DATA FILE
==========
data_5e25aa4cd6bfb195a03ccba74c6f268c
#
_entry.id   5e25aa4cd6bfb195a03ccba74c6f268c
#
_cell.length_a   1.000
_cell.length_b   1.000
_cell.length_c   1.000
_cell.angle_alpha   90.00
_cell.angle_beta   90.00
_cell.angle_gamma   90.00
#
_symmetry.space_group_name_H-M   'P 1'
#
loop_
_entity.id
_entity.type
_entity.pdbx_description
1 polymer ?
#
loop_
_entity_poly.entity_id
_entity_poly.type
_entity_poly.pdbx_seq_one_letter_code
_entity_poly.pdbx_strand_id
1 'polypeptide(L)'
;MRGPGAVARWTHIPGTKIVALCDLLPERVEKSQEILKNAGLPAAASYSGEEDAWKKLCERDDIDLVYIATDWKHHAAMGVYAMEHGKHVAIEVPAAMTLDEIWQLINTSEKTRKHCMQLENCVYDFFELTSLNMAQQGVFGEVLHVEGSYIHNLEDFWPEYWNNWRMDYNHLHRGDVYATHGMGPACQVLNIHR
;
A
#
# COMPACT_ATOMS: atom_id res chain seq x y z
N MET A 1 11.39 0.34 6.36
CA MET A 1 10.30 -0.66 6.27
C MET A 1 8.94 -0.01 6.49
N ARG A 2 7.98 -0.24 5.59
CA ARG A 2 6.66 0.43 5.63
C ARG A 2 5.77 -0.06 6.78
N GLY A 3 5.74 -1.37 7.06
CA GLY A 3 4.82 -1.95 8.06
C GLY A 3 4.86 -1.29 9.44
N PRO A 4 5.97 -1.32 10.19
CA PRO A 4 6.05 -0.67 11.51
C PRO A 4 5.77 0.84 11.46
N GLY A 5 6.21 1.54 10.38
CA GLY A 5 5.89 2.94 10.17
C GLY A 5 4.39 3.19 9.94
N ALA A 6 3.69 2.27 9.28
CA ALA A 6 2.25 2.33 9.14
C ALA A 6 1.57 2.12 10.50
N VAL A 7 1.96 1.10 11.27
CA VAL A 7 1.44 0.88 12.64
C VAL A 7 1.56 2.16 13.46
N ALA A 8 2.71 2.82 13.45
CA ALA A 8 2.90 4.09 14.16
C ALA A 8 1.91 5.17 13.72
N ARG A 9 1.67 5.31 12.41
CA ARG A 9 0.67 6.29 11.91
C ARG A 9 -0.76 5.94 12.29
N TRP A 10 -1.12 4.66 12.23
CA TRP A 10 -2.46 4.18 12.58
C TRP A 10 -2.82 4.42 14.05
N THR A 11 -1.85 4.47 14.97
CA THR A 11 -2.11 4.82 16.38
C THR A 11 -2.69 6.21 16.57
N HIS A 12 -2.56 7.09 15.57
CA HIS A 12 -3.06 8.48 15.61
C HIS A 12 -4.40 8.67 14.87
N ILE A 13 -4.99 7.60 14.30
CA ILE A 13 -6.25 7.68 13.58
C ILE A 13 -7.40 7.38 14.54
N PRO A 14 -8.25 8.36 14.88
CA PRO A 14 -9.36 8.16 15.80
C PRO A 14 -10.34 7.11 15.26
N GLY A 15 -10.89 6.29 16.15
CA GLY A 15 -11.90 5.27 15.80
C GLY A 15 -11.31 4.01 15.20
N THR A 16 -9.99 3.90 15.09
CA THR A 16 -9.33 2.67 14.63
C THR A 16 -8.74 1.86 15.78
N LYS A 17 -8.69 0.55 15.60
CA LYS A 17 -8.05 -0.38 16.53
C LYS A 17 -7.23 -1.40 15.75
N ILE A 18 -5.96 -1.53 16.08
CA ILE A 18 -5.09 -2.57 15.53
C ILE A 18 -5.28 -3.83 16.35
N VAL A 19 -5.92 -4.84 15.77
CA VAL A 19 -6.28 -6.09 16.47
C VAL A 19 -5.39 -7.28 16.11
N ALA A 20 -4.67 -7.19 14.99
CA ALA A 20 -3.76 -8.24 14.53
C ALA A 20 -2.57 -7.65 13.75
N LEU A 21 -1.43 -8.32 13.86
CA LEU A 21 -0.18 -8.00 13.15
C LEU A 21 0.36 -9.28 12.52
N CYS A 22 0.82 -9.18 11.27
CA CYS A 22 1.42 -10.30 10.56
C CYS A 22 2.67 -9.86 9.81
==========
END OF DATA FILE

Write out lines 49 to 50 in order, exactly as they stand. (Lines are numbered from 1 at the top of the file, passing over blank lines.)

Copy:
N VAL A 7 1.96 1.10 11.27
CA VAL A 7 1.44 0.88 12.64